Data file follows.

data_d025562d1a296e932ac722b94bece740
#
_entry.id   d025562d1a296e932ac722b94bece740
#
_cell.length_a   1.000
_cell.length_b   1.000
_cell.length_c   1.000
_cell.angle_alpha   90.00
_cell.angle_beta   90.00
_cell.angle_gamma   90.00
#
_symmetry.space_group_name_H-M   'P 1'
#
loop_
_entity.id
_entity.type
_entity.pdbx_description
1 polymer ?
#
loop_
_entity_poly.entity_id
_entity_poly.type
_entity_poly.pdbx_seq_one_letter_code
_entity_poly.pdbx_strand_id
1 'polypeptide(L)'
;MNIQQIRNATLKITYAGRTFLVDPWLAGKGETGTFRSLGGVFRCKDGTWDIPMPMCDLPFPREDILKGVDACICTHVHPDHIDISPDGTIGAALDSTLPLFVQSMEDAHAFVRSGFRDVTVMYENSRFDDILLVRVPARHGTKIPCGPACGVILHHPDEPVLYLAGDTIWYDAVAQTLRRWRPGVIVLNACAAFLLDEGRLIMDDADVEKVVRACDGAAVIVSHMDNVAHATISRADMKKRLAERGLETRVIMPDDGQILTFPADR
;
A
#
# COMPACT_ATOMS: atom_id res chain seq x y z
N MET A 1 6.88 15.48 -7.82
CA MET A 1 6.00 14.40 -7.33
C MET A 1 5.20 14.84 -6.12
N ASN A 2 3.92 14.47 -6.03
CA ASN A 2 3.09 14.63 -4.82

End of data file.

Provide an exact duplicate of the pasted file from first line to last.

data_d025562d1a296e932ac722b94bece740
#
_entry.id   d025562d1a296e932ac722b94bece740
#
_cell.length_a   1.000
_cell.length_b   1.000
_cell.length_c   1.000
_cell.angle_alpha   90.00
_cell.angle_beta   90.00
_cell.angle_gamma   90.00
#
_symmetry.space_group_name_H-M   'P 1'
#
loop_
_entity.id
_entity.type
_entity.pdbx_description
1 polymer ?
#
loop_
_entity_poly.entity_id
_entity_poly.type
_entity_poly.pdbx_seq_one_letter_code
_entity_poly.pdbx_strand_id
1 'polypeptide(L)'
;MNIQQIRNATLKITYAGRTFLVDPWLAGKGETGTFRSLGGVFRCKDGTWDIPMPMCDLPFPREDILKGVDACICTHVHPDHIDISPDGTIGAALDSTLPLFVQSMEDAHAFVRSGFRDVTVMYENSRFDDILLVRVPARHGTKIPCGPACGVILHHPDEPVLYLAGDTIWYDAVAQTLRRWRPGVIVLNACAAFLLDEGRLIMDDADVEKVVRACDGAAVIVSHMDNVAHATISRADMKKRLAERGLETRVIMPDDGQILTFPADR
;
A
#
# COMPACT_ATOMS: atom_id res chain seq x y z
N MET A 1 6.88 15.48 -7.82
CA MET A 1 6.00 14.40 -7.33
C MET A 1 5.20 14.84 -6.12
N ASN A 2 3.92 14.47 -6.03
CA ASN A 2 3.09 14.63 -4.82